E-cigarettes (electronic cigarettes) have been around for more than a decade, yet we don’t know enough about them. An e-cigarette is a battery-powered device with a mouthpiece, which allows you to heat up a small amount of solution (the e-liquid) inside a special little chamber. The heat vaporises the liquid, and allows you to “vape” – you pull the vapour into your mouth via the mouthpiece and can inhale into your lungs.
E-liquids that contain nicotine give you a nicotine “hit” without the effects of tobacco smoke from conventional cigarettes. You can also vape different flavoured liquids that do not contain nicotine.
There has been a lot of debate over the past couple of years around the safety of e-cigarettes. From time to time, the regulations around their use get changed, tightened, and updated.
Currently, e-cigarettes in Switzerland are regarded as a “consumer good” – they are not regarded as medicines or pharmaceutical products, and they do not fall under tobacco regulations. At present Switzerland does not allow the direct purchase of nicotine-containing e-liquids. You can import nicotine-containing e-liquids into Switzerland if your purchase is for personal use only and you do not buy more than 150ml of nicotine-containing e-liquid at any one time over a 60-day period. As with the import of any purchased goods into Switzerland, expect to pay the usual taxes depending on the value of your goods.
The e-liquids readily available in Switzerland are clearly labelled “0% Nicotine,” and these are easy to buy from newsagents, kiosks and pharmacies.
In the past year, EU directives about smoking have looked more specifically at e-cigarettes. EU regulations do not allow the e-cigarette chamber (reservoir) to be bigger than 2 millilitres, and in addition, the nicotine content of e-liquids must be no more than 20 milligrams/millilitre (i.e., no more than 20 milligrams of nicotine in 1 millilitre of nicotine solution).
As EU Tobacco Directive rules do not apply, consumers in Switzerland can continue to import whatever strength of nicotine e-liquid they wish, if they buy their supplies from outside the EU. You can import high strengths of nicotine e-liquids, e.g., 100mg/ml, 200mg/ml or even more, just so long as you don’t exceed the 150ml limit. E-cigarette users in Switzerland can use a “mix-your-own” approach when choosing what concentration of nicotine to vape.
E-cigarettes hold an uncertain position around the world. Many countries have no regulations in place. Others try to restrict access to under-18’s. Even in the UK, the sale of e-cigarettes to children was not specifically banned until as recently as 2015. Also, online purchases and cross-border purchases are notoriously difficult to monitor.
If we look at tobacco and cigarette regulations in Switzerland, there are no blanket bans across the country with regard to the age at which you can buy these products. As with many regulations, rules vary across cantons. A few cantons still have no regulations when it comes to age and smoking. Others restrict purchases to over-16’s or to over-18’s. In general, most retailers around the country will try not to sell tobacco products to under-16’s. Children are not officially restricted from buying e-cigarettes.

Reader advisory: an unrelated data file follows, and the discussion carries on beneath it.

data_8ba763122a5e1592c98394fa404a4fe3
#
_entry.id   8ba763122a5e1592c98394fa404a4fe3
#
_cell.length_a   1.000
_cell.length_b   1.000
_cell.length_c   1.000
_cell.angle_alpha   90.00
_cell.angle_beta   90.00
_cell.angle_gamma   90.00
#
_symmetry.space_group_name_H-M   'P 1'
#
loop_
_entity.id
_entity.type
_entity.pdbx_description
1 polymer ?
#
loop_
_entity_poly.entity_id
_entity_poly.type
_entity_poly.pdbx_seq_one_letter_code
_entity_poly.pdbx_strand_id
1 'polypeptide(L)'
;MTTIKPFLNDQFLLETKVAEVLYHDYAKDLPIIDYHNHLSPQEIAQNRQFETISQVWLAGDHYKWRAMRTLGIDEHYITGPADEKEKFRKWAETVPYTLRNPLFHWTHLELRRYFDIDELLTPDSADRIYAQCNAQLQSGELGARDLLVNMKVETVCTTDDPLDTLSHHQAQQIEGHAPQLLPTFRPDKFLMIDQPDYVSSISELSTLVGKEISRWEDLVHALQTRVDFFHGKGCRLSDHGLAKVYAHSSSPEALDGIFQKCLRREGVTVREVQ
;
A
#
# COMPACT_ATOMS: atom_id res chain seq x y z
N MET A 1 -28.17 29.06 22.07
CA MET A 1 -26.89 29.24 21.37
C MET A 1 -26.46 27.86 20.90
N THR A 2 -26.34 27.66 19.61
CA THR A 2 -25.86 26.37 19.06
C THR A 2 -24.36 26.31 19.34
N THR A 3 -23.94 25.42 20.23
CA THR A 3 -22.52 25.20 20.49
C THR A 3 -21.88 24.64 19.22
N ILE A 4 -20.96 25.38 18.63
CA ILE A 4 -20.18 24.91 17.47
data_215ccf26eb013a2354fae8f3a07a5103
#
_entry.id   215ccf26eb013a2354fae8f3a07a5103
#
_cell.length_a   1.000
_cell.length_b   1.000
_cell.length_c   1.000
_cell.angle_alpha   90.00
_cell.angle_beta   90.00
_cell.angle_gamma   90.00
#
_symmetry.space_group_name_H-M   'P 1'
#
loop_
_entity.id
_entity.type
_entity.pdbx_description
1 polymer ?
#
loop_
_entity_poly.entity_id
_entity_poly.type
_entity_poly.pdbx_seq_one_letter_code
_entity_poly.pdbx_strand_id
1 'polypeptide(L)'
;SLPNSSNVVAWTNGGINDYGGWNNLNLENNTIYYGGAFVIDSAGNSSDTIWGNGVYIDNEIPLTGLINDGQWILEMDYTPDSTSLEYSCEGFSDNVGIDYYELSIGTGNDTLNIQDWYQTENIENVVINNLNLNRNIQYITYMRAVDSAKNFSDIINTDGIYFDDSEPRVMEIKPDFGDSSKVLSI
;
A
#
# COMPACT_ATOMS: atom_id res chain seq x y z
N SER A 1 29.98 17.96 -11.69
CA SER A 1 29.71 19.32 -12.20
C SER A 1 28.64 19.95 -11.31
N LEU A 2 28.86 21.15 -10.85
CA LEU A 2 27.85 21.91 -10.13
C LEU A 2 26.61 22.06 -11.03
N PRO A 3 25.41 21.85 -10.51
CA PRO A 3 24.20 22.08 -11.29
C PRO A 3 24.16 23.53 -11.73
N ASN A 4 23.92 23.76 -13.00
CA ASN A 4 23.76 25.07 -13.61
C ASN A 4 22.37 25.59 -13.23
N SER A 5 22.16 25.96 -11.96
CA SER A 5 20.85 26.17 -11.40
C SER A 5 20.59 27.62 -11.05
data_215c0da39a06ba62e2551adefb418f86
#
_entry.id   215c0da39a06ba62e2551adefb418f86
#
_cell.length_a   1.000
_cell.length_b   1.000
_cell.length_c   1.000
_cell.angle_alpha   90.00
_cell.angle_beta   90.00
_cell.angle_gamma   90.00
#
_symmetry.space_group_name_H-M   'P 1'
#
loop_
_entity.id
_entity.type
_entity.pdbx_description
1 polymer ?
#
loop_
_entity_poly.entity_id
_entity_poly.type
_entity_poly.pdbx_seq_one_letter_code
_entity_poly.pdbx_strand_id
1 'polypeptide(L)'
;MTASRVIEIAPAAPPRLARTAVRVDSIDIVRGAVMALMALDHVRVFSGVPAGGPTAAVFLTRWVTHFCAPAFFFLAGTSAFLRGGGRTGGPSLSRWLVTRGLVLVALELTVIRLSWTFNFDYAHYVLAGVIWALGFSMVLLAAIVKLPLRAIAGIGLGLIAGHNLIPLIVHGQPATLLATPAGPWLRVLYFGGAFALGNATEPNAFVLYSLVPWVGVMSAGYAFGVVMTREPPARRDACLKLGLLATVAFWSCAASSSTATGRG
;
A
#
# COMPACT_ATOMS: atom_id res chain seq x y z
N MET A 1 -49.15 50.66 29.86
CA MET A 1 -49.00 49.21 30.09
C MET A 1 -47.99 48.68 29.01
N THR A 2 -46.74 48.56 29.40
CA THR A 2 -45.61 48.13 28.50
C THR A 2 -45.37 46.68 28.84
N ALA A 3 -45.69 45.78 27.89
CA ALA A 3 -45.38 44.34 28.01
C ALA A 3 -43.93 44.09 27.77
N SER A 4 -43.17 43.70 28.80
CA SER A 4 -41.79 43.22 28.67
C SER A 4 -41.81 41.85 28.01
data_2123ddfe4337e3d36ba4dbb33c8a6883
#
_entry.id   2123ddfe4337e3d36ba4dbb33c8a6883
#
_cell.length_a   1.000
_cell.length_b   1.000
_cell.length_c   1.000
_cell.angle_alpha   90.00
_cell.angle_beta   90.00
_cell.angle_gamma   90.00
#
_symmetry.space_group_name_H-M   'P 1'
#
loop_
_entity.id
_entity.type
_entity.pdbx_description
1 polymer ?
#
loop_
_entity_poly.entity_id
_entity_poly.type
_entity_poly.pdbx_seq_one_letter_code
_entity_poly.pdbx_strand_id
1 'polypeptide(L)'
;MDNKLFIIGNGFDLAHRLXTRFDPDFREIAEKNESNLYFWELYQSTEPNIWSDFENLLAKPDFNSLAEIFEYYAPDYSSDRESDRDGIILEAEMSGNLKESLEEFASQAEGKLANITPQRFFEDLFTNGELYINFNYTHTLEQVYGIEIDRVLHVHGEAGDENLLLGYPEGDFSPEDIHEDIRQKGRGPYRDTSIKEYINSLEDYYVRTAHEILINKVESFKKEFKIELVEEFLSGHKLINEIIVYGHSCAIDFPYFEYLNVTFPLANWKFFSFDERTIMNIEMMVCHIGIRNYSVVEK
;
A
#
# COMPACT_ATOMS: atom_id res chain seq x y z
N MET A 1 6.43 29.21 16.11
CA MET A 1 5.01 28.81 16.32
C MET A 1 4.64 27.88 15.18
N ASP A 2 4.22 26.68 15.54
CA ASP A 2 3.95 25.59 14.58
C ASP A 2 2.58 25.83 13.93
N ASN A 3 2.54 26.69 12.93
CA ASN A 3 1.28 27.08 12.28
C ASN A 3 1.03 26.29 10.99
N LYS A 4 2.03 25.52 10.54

How “safe” are e-cigarettes?
Many countries have seen smoking decreasing in popularity over the years (even though overall numbers of smokers remain high). These days, it is generally accepted that smoking is bad for your health, and passive smoking is harmful to those around you, such as children.
Those strongly in favour of e-cigarettes argue that as the harmful health effects of tobacco are not present, then e-cigarettes are safe. If you are already a tobacco smoker, e-cigarettes are a safer way, if you are replacing your tobacco/cigarettes with e-cigarettes. If you choose to use both (i.e., if you are a dual user – mostly choosing to smoke, but vaping in places where you are not allowed to smoke), then there are unlikely to be health benefits.
Although e-cigarettes with nicotine can be used to quit smoking, so far there is not enough evidence to hold them up as being better or preferable to other ways of stopping smoking. Nicotine replacement products such as gum or patches, or drugs like bupropion are already available, have been well researched, and are known to be good at helping people stop smoking when used in conjunction with tailored stop-smoking counselling. Nicotine is a highly addictive substance. Although a smoker switching to e-cigarettes is moving to a safer product, if someone who does not smoke takes up e-cigarettes with nicotine, they are very likely to become addicted to nicotine. For smokers who use e-cigarettes (with nicotine e-liquid) to help quit smoking completely, e-cigarettes are unquestionably an excellent resource. Some smokers find that e-cigarettes don’t give as effective a nicotine “hit” as cigarettes, and for this reason some smokers don’t like them. Also, the inconvenience of ordering and buying online from abroad can make staying on normal cigarettes easier. If e-cigarette users are using them to quit, it is better to set a quit date, rather than continue using them as a perceived “healthier” option.